SQL Server isn’t always perfect

Published On: 2012-02-16By:

SQL Server is a damn good product, but it sure isn’t perfect.  Like any good product out there people have come up with things that can be bolted onto the core to make SQL Server even better. Without these bolt on parts SQL Server looks a little dull.  But these bolt on parts may not make the engine run better, but they make it look a lot better and that makes us want to make the SQL engine run better.

Some of my favorites (in no particular order) include:

1. SSMS Tool Pack

The SSMS Tool Pack is a great add on for SQL Server Management Studio.  It’ll save you if SSMS crashes by auto saving all those unsaved SQL Scripts for you.  It’s got a great feature to help you read execution plans, a way to easily run a script against multiple databases, various templates, and much more.

2. SQLFool’s Index Rebuild / Defrag Script

Michelle (aka SQL Fool) has written a great Index rebuild and defrag stored procedure that anyone who is walking into a shop which isn’t going maintenance can take and throw onto the servers and happily know that the SQL Server will have some good maintenance being done automatically.  The script will do rebuilds online when possible, offline when it must and figures out the order that things should be done in.

3. sp_whoisactive

Adam was written sp_whoisactive and this is probably the gold standard is looking at what is causing SQL statements to wait, getting their execution plans, and a lot more.  I’m pretty sure that there is a switch in there somewhere that will tell sp_whoisactive to make me breakfast.  Adam has included loads of ways to filter the output so you can quickly and easily filter out all the spids that you don’t care about and get into the ones that you want.  You can even control the formatting of the output in a variety of ways so that it fits your needs.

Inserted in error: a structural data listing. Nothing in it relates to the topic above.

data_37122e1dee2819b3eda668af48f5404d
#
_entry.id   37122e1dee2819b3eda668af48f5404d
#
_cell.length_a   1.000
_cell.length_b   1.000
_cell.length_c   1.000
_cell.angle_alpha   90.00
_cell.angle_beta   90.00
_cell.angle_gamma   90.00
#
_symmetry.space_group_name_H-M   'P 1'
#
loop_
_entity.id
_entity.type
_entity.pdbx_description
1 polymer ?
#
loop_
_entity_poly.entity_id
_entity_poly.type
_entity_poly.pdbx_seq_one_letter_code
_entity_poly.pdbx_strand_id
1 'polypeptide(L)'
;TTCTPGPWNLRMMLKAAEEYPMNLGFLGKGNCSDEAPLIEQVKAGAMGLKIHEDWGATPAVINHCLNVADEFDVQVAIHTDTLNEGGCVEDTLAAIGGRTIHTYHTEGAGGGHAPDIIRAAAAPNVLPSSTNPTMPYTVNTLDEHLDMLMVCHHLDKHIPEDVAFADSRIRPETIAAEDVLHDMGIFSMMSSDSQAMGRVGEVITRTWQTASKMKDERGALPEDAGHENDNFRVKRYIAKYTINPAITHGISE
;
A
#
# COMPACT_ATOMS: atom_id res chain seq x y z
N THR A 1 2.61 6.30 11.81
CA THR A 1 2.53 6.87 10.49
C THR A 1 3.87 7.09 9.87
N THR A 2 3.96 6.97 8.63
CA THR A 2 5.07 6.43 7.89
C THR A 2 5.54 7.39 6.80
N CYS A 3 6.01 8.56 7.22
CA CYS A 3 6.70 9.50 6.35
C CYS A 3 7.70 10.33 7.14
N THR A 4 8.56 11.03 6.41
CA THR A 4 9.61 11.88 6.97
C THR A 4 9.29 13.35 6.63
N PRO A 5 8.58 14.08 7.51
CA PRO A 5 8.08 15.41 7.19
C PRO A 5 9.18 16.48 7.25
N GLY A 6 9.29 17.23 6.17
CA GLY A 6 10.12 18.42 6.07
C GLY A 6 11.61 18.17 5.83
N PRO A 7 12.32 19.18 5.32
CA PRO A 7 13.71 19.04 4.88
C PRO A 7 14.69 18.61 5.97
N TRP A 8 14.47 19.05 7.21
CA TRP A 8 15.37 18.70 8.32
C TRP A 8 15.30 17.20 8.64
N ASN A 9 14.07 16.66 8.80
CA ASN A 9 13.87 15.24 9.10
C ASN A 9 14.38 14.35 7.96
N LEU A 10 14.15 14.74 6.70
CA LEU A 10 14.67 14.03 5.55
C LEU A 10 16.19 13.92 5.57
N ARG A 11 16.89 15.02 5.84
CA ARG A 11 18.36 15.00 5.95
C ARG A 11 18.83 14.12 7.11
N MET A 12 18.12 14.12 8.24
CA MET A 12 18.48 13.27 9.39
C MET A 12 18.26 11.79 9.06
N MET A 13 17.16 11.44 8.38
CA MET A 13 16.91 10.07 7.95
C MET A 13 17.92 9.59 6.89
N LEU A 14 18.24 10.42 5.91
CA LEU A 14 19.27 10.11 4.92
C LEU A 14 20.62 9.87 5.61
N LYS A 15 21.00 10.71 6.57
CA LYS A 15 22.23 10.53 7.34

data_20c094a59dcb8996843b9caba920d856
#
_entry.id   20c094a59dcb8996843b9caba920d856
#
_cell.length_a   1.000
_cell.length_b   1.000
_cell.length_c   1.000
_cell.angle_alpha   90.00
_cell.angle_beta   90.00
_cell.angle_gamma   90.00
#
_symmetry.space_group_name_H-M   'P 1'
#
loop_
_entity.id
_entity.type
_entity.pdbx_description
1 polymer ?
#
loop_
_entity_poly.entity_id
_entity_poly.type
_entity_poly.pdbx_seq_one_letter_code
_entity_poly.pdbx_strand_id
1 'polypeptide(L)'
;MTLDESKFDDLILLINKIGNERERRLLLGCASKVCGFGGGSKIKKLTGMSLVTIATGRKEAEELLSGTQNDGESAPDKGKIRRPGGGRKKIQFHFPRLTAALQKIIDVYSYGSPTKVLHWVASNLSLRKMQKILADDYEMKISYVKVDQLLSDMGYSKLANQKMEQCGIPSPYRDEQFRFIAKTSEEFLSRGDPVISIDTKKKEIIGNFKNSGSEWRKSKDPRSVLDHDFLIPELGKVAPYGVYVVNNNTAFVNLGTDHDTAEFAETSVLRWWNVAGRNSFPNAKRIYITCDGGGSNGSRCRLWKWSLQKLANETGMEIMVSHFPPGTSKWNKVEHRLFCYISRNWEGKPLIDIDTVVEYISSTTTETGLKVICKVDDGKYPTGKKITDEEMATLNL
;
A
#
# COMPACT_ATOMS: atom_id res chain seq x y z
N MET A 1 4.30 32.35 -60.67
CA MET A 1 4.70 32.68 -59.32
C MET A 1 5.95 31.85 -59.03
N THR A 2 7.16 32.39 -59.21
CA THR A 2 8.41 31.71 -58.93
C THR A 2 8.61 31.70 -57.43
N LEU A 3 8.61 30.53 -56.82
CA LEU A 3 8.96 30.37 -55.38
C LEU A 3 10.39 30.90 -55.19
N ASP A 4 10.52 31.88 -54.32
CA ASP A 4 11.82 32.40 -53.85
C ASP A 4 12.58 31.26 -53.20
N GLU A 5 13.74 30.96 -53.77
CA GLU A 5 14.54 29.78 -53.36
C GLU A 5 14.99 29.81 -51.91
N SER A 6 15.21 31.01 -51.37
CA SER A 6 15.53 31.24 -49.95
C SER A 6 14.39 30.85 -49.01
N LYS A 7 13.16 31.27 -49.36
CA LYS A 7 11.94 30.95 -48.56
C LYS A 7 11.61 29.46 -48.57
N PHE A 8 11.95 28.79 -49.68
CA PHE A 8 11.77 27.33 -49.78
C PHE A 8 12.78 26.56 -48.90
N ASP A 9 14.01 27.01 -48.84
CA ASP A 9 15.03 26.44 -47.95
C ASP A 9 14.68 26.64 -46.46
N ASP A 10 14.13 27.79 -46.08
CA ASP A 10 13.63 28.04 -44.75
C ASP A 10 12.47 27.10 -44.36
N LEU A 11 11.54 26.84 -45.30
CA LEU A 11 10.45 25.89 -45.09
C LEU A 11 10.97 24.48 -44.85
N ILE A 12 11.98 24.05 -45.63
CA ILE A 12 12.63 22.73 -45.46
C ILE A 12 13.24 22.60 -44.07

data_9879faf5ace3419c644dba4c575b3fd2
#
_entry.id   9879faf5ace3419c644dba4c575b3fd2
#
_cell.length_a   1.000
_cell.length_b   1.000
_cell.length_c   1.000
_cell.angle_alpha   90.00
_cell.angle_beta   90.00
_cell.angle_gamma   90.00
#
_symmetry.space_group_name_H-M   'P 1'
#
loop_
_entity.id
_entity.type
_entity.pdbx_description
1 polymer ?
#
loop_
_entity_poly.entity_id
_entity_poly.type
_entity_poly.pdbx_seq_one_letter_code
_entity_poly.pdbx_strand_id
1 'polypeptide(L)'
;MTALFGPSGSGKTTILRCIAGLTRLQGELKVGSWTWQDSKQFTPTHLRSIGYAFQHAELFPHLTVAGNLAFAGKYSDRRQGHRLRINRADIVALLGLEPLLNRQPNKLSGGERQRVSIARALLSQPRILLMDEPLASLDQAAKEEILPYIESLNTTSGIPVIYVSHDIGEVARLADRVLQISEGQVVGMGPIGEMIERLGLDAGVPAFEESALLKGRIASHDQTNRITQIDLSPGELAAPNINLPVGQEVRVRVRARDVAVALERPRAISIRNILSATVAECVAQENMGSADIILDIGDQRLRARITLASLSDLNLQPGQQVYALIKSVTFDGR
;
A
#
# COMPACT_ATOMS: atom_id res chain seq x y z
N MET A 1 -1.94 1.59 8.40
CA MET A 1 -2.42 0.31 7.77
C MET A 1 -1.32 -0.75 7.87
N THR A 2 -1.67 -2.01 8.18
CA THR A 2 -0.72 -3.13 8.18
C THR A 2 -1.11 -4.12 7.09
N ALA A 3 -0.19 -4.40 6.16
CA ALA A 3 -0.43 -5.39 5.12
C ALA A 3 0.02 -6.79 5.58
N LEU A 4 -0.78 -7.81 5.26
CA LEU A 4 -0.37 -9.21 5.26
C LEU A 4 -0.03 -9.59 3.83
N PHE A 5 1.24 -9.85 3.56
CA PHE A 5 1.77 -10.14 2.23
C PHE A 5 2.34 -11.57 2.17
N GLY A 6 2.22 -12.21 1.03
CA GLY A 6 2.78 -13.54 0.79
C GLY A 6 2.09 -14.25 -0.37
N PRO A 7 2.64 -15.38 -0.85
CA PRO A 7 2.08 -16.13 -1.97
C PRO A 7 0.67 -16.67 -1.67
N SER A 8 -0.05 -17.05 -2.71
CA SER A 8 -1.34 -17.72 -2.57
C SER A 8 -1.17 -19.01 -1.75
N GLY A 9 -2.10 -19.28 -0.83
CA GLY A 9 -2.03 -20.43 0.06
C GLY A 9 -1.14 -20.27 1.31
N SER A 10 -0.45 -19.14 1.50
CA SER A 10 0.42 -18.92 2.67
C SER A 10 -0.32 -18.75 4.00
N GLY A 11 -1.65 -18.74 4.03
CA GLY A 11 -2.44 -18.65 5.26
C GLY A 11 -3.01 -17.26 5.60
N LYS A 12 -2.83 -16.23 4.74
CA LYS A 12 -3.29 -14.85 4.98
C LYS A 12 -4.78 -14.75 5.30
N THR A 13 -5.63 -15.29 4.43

4. sp_who3

I’m cheating a little on this one, as I’m the one that wrote sp_who3, but it’s my list and I’m allowed to do that.  sp_who3 will normally show the same output as it’s mild mannered cousin sp_who2.  But when you call sp_who3 and pass it a spid that you are looking for a massive dump of information about that spid is returned.  This dump includes the current statement which is being processed, the entire batch which is being processed, all the information formatted like the old sysprocesses table about all the threads for the SPID (very useful when seeing CXPACKET waits) and a ton of locking information.  While the output isn’t very pretty, its functional.  Personally I use sp_who3 to dig into parallel queries after I’ve done the initial identification of the problem using sp_whoisactive.  (While the site only says SQL 2005 as the newest version that version works just fine on anything newer than SQL 2005.

Now go download and install these bolt-ons to your SQL Servers.  I’ll wait…

Now that you’ve got all these bolt on parts installed, can’t you see how much nicer it is to work on the SQL engine.  It’s easier to get at the information that you need.  It’s easier to keep the system up and running.  And you want to work on the system more now that it’s prettier and easier to work on.  Much like my motorcycle is much prettier now that it has all those shiny parts bolted onto it.


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2 responses to “SQL Server isn’t always perfect”

  1. Eyespi says:

    I can’t download your sp_3 file because Trend Micro has your site classified as pornography. You might want to get that corrected…

  2. Mrdenny says:

    That’s awesome, thanks for the info. If it’s your company install of Trend the sysadmins can fix that on their side.


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